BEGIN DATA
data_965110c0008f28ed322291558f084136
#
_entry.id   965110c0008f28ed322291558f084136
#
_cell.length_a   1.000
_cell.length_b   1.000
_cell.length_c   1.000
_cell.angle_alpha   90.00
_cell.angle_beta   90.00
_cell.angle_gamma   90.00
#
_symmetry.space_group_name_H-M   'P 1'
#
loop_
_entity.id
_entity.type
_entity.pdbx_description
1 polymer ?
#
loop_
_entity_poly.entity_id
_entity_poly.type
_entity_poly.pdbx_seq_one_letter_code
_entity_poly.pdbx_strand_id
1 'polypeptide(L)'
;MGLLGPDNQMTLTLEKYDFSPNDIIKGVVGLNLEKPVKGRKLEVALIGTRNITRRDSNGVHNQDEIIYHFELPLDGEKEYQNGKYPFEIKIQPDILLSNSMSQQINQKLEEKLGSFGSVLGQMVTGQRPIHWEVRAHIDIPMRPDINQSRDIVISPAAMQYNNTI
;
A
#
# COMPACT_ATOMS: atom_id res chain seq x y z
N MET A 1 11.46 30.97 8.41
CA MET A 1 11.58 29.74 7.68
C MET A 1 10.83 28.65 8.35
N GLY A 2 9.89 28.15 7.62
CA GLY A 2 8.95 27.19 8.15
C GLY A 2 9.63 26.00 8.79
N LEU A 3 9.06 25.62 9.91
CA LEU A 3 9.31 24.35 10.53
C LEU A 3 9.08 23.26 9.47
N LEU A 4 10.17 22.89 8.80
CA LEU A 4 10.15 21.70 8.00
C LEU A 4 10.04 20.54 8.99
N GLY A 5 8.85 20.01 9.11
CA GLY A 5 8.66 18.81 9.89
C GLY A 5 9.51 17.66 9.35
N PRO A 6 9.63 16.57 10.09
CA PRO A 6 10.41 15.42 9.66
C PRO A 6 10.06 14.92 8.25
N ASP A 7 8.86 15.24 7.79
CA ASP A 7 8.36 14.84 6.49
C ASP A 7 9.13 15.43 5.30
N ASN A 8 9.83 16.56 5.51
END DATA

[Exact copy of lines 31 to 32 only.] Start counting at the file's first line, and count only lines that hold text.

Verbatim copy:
N MET A 1 11.46 30.97 8.41
CA MET A 1 11.58 29.74 7.68